If the acceleration of technology wasn’t a sufficiently strong case to embrace and facilitate change and innovation, the changing geo-strategic landscape that the UK and our allies now exist within should be enough to get us moving. We have adversaries that seek to undermine our values and our way of life who are adopting the technological advancements at an arguably more effective pace than we are.

We must be ready for all eventualities and have the right processes in place for us to not just be reactive to advancements in situations and technologies, but proactive in identifying problems and swiftly implementing solutions.

The quote at the top of this section sums up our current position and came from Col. Jason Lamb of the US Air Force, at NATO’s C2ISR conference, where I was fortunate to be both a fellow presenter and Q&A panellist just before lockdown in March. Col. Lamb was a senior officer in the US Air Force where he wrote provocative thought-provoking columns under a pseudonym “Col. Ned Stark” before unveiling his identify. If you have time, I would highly recommend you research his work.

How we embrace and facilitate change and innovation?

UK Strategic Command and the Ministry of Defence are not the first (and won’t be the last) large organisation to embrace an internal disruptive unit (such as the jHub) in search of self-transformation, aiming to ensure it can respond to the changing world around it. It is a more straight forward process if you visualise UK Strategic Command and the Ministry of Defence as private sector organisations; they would be seeking new markets, creating new and improve existing products and services, attempting to attract new customers by convincing them that we are better than our competitors; which would then in-turn generate a healthy return for shareholders and increasing efficiency.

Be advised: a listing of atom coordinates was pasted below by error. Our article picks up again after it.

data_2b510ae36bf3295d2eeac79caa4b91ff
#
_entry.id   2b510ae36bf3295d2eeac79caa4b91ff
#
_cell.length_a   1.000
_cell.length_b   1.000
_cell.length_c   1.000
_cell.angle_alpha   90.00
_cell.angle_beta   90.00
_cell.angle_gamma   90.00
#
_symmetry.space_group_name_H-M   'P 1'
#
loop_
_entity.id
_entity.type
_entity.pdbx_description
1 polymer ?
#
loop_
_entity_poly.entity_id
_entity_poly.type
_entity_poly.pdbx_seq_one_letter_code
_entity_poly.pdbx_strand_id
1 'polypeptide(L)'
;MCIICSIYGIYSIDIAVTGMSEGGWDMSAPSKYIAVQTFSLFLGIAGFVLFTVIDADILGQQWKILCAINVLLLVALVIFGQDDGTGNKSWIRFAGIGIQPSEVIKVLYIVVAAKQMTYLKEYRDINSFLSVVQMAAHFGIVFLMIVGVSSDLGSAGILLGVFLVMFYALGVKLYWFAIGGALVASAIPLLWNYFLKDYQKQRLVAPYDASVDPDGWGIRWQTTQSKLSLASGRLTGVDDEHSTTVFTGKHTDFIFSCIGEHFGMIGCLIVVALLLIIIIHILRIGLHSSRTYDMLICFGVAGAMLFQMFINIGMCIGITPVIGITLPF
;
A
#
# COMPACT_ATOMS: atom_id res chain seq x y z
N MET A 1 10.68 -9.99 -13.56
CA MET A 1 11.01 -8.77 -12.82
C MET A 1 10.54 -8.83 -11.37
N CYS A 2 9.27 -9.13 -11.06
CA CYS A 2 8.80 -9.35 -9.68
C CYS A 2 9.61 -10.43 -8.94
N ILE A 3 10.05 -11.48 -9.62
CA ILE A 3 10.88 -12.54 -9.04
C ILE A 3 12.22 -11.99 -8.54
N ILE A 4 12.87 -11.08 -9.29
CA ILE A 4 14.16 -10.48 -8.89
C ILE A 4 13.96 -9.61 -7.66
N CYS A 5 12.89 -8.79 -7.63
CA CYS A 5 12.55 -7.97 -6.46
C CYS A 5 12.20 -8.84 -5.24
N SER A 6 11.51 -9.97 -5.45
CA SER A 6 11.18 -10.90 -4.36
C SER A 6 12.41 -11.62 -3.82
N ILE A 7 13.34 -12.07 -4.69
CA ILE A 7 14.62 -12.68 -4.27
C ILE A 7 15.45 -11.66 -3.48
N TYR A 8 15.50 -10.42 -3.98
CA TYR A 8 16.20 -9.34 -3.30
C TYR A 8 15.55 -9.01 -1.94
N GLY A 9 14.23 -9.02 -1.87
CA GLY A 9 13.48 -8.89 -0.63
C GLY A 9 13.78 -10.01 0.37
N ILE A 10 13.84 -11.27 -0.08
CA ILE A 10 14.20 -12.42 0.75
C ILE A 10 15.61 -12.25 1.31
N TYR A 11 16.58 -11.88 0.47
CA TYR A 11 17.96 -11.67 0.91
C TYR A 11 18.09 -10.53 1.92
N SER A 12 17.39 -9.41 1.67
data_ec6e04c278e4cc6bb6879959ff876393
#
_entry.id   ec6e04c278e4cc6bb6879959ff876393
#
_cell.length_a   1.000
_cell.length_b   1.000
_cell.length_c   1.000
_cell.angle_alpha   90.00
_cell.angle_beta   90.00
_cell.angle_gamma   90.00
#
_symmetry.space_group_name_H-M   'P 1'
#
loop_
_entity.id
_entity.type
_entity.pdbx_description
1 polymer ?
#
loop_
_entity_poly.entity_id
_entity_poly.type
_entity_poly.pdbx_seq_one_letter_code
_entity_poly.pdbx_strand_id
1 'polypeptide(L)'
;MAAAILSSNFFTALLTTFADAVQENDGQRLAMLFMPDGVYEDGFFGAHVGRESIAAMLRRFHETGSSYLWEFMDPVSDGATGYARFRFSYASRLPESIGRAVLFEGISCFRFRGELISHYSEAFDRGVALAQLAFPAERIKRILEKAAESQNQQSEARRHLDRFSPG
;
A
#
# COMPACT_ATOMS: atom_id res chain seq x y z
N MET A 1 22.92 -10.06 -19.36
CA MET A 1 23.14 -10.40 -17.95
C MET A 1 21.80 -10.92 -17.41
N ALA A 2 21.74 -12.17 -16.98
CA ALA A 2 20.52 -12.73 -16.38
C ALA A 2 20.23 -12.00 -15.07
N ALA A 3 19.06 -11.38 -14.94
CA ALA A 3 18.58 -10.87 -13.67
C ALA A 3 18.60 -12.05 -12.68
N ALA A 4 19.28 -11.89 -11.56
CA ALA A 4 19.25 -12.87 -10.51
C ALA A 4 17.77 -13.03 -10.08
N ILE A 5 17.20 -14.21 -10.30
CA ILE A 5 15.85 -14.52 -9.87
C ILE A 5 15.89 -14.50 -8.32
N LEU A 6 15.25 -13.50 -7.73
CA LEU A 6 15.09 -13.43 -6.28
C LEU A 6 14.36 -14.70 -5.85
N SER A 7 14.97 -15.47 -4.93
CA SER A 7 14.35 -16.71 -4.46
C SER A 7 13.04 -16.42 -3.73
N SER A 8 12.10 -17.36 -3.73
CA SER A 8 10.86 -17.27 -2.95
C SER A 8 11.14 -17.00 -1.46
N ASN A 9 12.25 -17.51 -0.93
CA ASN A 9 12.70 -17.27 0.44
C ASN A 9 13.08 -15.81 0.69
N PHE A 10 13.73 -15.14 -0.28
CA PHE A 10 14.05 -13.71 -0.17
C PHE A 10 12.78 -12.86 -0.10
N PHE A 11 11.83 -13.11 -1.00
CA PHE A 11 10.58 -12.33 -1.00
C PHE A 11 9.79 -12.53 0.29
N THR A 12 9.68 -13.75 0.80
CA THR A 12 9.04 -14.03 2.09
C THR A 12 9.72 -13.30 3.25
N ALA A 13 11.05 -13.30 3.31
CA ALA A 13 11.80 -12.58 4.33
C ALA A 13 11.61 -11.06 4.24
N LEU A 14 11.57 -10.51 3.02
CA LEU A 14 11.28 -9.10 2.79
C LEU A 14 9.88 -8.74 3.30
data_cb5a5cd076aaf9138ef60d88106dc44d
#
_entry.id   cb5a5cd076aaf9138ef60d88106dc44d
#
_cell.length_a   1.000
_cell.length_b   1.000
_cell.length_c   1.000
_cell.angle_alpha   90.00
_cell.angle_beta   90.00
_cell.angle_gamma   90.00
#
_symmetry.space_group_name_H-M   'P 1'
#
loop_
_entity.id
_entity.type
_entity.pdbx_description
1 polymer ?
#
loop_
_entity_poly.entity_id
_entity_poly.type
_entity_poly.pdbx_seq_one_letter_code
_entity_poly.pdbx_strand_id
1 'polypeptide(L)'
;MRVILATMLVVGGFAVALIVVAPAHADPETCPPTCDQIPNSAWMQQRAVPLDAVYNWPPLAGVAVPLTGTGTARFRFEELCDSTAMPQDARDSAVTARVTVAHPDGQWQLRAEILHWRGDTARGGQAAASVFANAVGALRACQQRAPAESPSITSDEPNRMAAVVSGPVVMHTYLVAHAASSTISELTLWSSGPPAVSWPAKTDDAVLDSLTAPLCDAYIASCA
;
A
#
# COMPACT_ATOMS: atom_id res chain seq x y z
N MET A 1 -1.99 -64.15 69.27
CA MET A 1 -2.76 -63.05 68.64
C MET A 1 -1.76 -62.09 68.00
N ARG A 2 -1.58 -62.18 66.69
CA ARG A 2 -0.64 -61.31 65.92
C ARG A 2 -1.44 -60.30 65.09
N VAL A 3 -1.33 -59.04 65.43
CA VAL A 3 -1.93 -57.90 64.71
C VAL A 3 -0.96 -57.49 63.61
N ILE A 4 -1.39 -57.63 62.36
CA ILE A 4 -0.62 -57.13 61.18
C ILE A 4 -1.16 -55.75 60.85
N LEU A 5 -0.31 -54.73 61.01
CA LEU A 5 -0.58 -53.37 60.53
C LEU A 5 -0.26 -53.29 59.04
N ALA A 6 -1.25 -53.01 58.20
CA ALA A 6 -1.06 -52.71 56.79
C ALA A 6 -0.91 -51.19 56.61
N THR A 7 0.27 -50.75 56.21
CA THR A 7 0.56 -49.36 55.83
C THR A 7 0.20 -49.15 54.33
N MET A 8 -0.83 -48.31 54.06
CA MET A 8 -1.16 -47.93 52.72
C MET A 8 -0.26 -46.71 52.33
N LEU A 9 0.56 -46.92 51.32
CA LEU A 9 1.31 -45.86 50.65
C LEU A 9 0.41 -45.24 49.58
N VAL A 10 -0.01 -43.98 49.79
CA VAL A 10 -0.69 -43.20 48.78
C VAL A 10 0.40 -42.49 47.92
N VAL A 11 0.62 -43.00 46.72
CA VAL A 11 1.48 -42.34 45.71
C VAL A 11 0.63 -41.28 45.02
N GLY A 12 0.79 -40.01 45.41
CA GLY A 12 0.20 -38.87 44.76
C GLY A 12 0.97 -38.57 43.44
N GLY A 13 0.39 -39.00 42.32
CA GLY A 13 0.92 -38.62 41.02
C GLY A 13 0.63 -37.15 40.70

This concept of constant creation, adaption and competition should be no different for us in Defence as a public sector organisation (with a few alterations). By thinking of products and services as being the capabilities that we provide to the frontline; customers being those that serve and work within our organisation and shareholders being the UK taxpayer to whom we seek to provide a return on investment by providing a effective fighting force that deters and defends their interests; our organisation can start to easily articulate the need to remain relevant and take concrete actions to minimise the chance of obsolescence.

To help in enabling this need to stay current with our customers (shareholders) the jHub draws upon and seeks to learn from concepts, best in class ideas and philosophies from leading industry thinkers and innovation practitioners, along with academia. A few examples of this include; the concept of ‘Skin in the Game’ discussed by Taleb in the book of the same name, whereby a significant improvement to results is derived when those that are seeking and enacting change also bear a proportion of the risk of the project failing. Other lessons are taken from X (formerly Google X) the R&D arm of Google, whose mission is to identify, develop and bring to fruition ideas that deliver an order of magnitude improvement to the status quo by constantly questioning why a project should exist along with an obsession about the problem and not just the solution. Finally, the renowned publications such as “The Innovators Dilemma” and “The Innovators Solution”, published by the late Clayton Christensen, where he highlights how large incumbent organisations can fail catastrophically if they become complacent to the changing world around them.

Bringing all of this together, we at the jHub have converged on our three-fold offering to Defence, a concept known as our value proposition, this is that we: